Best Wireless Choice(s) for Portable Auction Software System

Some friends are purchasing a portable auction system running on a few laptops. This system is being purchased from scratch, so the technology on the laptops and networking hardware is open for debate as well.

Since the system will be portable and each auction location will have different "levels of local WiFi interference", I want a cost-effective wireless system which will "blow a hole in the atmosphere" wherever they will be for each auction. Coverage shouldn't need to be more than 3-4 acres (max) but a single auction may have a house, barn and steel building which would need coverage on the inside as items are being sold.

As a result, I'm wondering:
  • Are there technologies we should focus on (or stay away from)?
  • Is there hardware we should focus on (or stay away from)?
  • Are there brand(s) we should consider (or stay away from)?
  • Are there antenna(s) we should invest in (I realize this may dictate brand(s))?

I would rather not use WiFi boosters / amplifiers but they may occasionally be in basements, barns, steel buildings, etcetera. I would also rather keep it as open as possible (i.e. interchangeable antennas as needs arise (if special antennas end up being part of the solution). I've had experience with Cisco, Ruckus and your standard everyday brands like Linksys, NetGear, etcetera but am brand agnostic, as long as it is cost-effective, reliable and the coverage is what it needs to be. In the future, they may invest in better wireless technology but they are starting out and wanting to keep costs lower at this time. Any "more expensive" advice will be considered for future purchases, once they are established.

(The software is purely Windows-based, on Windows 7 or higher and is built to run on a peer-to-peer network. All computer hardware will be laptops.)

What would you do?
LVL 7
N8iveITAsked:
Who is Participating?

[Product update] Infrastructure Analysis Tool is now available with Business Accounts.Learn More

x
I wear a lot of hats...

"The solutions and answers provided on Experts Exchange have been extremely helpful to me over the last few years. I wear a lot of hats - Developer, Database Administrator, Help Desk, etc., so I know a lot of things but not a lot about one thing. Experts Exchange gives me answers from people who do know a lot about one thing, in a easy to use platform." -Todd S.

ArneLoviusCommented:
With any WiFi network covering areas such as a metal barn, or a basement, placement will be critical, if you need to go comepletely "wire free", then I would suggest looking at mesh networking such as http://dl.ubnt.com/datasheets/unifi/UniFi_AC_Mesh_DS.pdf
N8iveITAuthor Commented:
Thank-you! I will look at this and let you know if I have any questions on using a mesh.
N8iveITAuthor Commented:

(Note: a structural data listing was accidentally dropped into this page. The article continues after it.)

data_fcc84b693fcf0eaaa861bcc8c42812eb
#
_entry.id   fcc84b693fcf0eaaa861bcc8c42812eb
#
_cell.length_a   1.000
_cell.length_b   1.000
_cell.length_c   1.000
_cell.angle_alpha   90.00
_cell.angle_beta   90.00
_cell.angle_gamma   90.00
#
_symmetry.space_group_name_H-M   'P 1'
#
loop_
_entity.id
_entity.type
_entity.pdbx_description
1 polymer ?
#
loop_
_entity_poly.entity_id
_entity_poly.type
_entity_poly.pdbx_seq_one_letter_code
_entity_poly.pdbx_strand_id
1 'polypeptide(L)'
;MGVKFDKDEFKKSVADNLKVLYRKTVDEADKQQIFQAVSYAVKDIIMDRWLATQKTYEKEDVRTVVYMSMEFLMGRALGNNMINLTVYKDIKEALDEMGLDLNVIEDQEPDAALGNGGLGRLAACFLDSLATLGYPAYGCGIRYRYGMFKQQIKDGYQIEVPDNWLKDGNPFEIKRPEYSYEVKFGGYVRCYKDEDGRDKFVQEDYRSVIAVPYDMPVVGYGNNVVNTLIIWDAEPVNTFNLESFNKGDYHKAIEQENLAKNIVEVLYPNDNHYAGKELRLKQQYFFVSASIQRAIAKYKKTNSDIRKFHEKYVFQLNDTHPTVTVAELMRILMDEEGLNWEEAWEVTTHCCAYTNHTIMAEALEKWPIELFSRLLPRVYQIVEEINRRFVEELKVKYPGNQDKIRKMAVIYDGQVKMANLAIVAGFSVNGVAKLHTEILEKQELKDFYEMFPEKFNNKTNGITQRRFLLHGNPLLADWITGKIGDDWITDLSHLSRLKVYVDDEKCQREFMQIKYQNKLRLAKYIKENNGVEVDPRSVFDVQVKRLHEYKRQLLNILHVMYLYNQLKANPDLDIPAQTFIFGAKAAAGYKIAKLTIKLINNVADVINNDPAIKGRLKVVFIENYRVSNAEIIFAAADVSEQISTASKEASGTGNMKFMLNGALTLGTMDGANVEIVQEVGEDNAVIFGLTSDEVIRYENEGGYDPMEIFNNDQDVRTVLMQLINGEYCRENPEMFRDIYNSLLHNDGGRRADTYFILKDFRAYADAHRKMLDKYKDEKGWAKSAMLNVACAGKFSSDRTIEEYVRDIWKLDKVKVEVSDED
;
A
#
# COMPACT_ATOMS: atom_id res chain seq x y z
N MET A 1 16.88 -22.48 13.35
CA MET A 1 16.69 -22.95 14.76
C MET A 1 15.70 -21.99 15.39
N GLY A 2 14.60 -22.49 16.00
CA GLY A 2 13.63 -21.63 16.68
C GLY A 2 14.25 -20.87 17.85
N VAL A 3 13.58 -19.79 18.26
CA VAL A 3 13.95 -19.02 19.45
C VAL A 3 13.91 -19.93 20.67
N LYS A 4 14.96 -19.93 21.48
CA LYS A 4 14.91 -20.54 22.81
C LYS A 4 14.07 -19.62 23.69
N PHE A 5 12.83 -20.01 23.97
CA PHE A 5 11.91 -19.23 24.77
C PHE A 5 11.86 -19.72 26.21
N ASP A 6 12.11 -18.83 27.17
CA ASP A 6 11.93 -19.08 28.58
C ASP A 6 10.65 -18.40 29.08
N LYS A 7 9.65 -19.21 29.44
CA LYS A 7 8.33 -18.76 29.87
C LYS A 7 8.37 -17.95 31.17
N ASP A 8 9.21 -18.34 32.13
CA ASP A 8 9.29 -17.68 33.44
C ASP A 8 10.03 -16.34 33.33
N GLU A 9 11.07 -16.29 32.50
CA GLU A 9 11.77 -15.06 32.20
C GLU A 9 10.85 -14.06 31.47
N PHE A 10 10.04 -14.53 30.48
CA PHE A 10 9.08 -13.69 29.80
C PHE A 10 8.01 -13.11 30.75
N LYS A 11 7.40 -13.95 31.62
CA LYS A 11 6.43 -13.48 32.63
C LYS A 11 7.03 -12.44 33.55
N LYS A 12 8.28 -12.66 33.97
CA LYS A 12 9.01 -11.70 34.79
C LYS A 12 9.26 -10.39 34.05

I looked at this but for an auctioneering system, it basically needs to be able to transmit a short row of data every 15-30 seconds.

To keep costs down, I may just stay with 2.4 on a single outdoor AP (from Ubiquiti) and possibly look at mesh later when their business is more established and depending on how many issues we have ...

Your thoughts?
SD-WAN: Making It Work for You

As bandwidth requirements and Internet costs grow, businesses naturally want to manage budgets by reducing reliance on their most expensive connection types. Learn more about how to make SD-WAN work for your business in our on-demand webinar!

ArneLoviusCommented:
As per my previous, if you need to cover a large area reliably when the area includes metal buildings and basements, it is unlikely that a single AP will suffice.

Having a "WiFi booster" is unlikely to make much improvement for gatting signal through the ground, or through a metal wall, as the signal has to go in both directions (from the client to the AP as well as the AP to the client). Having a "booster" can help if there is line of site, but extended range, but usually it is better to use higher gain antennas than an amplifier.

As the location is different each time it is used, irt is quite possible that for some locations a singl;e AP will work perfectly, and for others you might need half a dozen APs.

Only a site survey can determine what is neede for a specific site.

Experts Exchange Solution brought to you by

Your issues matter to us.

Facing a tech roadblock? Get the help and guidance you need from experienced professionals who care. Ask your question anytime, anywhere, with no hassle.

Start your 7-day free trial
N8iveITAuthor Commented:
Ultimately, I went with a PepWave Surf SOHO router and a Ubiquiti PICO M2-H US outdoor AP.

Basics are covered and if something more is needed, minimal is invested and can go bigger / better as needed.

Since only one person was involved in the conversation, they get all the points.

Thank-you ArneLovious!
N8iveITAuthor Commented:
Thank-you for sharing!
It's more than this solution.Get answers and train to solve all your tech problems - anytime, anywhere.Try it for free Edge Out The Competitionfor your dream job with proven skills and certifications.Get started today Stand Outas the employee with proven skills.Start learning today for free Move Your Career Forwardwith certification training in the latest technologies.Start your trial today
Wireless Hardware

From novice to tech pro — start learning today.